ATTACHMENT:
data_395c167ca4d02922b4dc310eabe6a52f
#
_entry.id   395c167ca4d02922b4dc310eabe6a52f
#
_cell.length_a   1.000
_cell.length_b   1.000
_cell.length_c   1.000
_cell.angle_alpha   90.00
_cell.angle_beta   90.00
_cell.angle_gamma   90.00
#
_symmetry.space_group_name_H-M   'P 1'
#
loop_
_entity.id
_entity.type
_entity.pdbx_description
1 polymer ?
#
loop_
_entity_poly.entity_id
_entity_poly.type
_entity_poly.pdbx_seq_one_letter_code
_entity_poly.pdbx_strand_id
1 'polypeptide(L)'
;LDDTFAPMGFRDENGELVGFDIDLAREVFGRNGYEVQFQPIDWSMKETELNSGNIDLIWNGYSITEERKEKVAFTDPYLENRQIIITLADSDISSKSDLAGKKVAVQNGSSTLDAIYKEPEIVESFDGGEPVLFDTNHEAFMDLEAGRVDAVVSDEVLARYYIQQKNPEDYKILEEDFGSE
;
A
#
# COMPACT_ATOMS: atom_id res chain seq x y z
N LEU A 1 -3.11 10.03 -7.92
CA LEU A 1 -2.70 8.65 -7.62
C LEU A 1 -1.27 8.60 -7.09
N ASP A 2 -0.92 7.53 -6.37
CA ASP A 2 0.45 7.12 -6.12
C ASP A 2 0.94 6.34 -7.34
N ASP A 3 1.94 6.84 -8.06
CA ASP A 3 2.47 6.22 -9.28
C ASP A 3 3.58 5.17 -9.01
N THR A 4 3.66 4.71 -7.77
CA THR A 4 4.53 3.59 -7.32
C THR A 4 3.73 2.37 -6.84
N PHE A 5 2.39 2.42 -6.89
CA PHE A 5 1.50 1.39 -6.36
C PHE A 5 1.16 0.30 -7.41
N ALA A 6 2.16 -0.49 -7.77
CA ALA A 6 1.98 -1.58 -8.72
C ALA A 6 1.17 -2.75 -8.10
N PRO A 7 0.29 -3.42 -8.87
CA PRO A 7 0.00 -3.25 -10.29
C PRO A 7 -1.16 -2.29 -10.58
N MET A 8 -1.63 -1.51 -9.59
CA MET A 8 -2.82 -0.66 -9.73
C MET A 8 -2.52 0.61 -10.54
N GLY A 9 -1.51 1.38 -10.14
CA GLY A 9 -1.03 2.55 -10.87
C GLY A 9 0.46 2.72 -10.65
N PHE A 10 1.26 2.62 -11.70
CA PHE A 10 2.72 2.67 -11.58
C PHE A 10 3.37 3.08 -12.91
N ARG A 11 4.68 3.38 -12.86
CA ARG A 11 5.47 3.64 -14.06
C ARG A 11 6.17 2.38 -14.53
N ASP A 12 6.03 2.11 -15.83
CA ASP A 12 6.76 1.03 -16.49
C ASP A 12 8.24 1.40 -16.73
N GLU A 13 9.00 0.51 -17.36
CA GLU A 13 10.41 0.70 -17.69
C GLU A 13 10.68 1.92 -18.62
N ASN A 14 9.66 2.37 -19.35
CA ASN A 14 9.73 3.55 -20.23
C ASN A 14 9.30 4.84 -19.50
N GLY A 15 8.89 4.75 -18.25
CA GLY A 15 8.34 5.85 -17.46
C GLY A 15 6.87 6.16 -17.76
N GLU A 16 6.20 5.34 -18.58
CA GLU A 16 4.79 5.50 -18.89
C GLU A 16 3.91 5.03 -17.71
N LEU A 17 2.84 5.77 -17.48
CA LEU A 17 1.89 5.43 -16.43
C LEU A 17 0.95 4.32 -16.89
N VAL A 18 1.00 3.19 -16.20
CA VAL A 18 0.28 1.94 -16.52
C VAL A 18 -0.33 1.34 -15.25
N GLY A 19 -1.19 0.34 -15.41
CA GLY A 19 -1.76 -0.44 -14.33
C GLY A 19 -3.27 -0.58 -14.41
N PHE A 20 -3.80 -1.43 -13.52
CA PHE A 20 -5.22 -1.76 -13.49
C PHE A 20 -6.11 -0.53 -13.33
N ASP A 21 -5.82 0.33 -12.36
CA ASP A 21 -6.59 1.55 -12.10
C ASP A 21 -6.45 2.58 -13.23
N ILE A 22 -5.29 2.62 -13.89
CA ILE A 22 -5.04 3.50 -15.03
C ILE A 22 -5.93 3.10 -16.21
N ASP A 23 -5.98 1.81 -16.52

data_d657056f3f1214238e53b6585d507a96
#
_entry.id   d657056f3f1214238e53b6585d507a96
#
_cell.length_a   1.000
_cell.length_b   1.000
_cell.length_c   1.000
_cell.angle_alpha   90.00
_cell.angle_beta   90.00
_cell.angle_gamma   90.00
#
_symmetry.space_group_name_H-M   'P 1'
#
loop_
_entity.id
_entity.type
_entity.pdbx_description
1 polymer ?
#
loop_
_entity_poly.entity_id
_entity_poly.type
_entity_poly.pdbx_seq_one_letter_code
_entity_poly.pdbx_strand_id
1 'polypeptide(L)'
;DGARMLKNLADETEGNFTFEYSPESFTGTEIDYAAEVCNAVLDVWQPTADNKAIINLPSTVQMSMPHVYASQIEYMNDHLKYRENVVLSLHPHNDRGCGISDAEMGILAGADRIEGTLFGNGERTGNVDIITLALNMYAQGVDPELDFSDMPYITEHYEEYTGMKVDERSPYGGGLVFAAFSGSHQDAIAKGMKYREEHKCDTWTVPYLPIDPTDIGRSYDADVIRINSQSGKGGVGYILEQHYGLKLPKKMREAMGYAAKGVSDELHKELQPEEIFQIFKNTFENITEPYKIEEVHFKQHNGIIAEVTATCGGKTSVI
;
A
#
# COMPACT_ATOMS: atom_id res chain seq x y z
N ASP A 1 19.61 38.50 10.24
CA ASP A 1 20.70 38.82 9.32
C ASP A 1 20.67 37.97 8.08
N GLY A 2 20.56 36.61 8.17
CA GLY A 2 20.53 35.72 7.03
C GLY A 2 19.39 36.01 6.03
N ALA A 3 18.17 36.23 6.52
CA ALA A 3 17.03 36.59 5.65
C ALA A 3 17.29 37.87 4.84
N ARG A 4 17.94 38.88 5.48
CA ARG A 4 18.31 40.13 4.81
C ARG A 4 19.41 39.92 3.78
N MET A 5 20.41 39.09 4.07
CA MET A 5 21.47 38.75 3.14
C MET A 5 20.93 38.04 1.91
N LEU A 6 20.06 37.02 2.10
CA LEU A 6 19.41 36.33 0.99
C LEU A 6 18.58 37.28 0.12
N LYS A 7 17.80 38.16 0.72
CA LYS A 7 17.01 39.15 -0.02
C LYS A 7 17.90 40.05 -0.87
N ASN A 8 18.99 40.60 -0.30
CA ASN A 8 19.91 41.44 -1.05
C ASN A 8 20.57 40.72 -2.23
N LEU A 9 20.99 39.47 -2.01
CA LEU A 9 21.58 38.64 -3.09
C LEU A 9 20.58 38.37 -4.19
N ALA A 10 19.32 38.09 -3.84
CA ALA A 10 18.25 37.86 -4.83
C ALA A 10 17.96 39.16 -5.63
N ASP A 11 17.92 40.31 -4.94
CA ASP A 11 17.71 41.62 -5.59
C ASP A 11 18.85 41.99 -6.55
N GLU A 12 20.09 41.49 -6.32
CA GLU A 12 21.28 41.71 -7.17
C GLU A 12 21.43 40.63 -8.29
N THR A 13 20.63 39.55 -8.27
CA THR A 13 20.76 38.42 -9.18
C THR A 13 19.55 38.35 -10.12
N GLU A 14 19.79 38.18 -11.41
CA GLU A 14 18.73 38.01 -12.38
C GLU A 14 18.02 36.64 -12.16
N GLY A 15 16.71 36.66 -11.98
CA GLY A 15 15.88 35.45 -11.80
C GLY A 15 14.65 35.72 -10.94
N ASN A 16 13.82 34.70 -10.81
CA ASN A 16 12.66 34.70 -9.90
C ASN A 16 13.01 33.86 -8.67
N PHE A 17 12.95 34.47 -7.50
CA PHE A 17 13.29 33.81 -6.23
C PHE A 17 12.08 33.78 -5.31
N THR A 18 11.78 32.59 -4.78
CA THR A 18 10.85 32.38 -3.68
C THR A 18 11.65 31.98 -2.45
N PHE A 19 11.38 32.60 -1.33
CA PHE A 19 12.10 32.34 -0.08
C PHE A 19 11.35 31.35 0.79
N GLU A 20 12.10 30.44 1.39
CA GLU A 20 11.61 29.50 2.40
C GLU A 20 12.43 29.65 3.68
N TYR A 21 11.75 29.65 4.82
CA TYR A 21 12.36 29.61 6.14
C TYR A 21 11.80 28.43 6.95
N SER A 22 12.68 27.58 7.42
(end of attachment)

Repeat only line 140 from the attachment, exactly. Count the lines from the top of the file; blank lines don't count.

N MET A 5 20.41 39.09 4.07